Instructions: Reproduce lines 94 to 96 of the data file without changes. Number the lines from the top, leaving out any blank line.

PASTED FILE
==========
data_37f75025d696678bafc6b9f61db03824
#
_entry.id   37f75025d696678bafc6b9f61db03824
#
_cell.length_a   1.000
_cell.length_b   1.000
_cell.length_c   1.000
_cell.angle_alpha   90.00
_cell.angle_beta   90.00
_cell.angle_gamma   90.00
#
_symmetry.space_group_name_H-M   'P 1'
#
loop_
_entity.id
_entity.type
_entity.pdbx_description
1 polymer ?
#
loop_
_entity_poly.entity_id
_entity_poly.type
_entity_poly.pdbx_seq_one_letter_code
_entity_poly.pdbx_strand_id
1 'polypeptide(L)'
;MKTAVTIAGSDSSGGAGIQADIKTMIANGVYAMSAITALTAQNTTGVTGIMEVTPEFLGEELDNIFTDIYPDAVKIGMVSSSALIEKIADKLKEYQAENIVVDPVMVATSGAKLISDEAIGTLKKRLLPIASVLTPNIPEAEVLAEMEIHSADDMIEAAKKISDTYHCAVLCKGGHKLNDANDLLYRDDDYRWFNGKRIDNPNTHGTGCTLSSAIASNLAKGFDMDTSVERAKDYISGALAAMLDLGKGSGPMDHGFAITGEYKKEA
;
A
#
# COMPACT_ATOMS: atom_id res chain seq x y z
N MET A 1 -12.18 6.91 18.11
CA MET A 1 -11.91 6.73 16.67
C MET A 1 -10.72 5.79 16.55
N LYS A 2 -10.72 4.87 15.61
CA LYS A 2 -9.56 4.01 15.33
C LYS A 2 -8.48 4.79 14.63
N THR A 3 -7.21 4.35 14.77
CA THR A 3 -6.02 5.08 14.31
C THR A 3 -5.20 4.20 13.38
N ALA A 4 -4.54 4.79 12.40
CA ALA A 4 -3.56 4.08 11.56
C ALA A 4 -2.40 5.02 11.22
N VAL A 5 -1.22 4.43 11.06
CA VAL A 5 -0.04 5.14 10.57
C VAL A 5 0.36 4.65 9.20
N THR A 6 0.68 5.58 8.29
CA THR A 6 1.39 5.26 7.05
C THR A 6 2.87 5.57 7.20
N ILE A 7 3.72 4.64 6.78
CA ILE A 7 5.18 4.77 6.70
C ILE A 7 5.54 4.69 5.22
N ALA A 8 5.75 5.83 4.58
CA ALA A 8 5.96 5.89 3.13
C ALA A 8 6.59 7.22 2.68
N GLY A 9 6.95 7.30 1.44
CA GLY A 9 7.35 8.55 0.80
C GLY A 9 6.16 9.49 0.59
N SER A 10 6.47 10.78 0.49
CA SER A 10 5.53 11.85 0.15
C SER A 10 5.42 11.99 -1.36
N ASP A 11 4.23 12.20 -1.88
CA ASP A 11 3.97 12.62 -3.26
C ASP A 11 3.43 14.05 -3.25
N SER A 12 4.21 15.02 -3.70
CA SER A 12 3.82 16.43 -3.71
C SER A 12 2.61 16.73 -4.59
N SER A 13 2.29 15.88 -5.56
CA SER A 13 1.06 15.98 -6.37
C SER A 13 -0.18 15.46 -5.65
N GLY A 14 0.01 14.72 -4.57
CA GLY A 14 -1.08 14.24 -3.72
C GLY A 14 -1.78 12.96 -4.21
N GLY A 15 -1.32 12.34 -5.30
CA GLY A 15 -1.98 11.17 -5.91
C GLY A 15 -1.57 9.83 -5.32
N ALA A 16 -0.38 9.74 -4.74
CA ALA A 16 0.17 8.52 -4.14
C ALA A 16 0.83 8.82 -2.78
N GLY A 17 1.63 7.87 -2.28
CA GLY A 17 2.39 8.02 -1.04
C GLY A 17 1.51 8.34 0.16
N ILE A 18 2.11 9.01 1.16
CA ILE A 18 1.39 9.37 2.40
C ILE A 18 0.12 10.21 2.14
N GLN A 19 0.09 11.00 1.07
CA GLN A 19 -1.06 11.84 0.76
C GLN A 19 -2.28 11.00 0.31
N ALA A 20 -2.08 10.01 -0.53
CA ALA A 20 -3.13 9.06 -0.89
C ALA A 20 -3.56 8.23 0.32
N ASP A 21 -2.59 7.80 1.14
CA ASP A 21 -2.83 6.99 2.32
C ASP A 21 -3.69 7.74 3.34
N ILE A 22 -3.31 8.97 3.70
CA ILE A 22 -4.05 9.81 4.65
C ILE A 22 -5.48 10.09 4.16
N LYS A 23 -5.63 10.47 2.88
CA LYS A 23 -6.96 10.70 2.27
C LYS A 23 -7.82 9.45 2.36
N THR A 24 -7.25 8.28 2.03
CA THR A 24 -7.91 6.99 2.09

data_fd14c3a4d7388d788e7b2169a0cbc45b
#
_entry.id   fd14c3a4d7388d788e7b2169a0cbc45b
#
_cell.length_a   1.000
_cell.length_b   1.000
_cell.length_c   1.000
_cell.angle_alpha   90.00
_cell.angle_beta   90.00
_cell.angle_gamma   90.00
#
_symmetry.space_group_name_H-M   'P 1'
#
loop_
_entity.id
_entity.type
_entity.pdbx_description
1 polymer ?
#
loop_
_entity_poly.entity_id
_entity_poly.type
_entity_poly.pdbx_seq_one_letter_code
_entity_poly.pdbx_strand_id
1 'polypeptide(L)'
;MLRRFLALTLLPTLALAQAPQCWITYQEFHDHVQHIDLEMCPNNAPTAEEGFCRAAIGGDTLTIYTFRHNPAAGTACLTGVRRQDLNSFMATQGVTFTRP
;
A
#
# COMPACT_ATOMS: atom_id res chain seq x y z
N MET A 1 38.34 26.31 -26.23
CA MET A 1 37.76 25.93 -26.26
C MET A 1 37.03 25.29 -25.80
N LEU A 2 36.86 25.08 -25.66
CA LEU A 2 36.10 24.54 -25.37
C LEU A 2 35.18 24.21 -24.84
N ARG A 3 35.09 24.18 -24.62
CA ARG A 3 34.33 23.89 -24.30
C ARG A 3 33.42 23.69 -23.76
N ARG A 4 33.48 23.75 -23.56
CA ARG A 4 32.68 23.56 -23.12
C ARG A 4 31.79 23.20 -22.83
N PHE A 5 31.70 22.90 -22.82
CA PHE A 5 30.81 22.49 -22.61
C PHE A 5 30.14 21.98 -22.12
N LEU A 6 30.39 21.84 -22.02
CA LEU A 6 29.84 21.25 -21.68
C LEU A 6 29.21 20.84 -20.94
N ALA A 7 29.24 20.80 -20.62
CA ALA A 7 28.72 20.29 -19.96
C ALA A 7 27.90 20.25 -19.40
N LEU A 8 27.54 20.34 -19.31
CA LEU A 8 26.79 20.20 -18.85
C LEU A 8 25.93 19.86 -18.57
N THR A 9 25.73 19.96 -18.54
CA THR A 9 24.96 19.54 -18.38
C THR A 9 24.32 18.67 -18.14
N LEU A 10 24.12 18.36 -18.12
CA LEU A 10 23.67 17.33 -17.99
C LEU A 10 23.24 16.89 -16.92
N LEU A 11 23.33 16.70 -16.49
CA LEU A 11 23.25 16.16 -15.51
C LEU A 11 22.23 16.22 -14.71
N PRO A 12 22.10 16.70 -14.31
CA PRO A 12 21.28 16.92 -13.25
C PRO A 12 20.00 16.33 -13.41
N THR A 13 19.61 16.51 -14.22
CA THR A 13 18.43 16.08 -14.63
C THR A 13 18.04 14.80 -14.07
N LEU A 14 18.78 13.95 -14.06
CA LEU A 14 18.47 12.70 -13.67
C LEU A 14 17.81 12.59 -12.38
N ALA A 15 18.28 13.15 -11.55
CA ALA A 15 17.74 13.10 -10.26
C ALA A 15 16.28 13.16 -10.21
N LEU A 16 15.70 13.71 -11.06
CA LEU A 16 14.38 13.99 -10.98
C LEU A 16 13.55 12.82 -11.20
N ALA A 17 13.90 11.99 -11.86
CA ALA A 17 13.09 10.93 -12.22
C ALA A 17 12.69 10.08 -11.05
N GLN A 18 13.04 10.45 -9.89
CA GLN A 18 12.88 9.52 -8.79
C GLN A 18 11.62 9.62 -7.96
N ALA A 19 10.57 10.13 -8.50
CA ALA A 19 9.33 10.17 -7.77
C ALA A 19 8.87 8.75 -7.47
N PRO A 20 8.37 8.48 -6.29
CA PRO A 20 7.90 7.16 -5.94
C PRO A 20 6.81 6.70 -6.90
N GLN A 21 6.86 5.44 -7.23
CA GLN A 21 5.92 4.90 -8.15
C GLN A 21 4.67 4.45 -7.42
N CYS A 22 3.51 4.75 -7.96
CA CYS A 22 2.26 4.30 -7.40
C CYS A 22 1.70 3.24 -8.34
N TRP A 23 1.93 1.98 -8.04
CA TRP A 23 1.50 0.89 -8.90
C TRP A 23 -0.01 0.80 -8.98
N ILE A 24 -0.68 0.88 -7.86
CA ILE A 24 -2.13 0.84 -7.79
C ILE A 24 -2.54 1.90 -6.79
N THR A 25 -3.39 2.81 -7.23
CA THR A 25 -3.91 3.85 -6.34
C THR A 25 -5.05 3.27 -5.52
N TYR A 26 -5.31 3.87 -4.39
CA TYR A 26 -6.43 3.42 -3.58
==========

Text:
N ILE A 22 -3.31 8.97 3.70
CA ILE A 22 -4.05 9.81 4.65
C ILE A 22 -5.48 10.09 4.16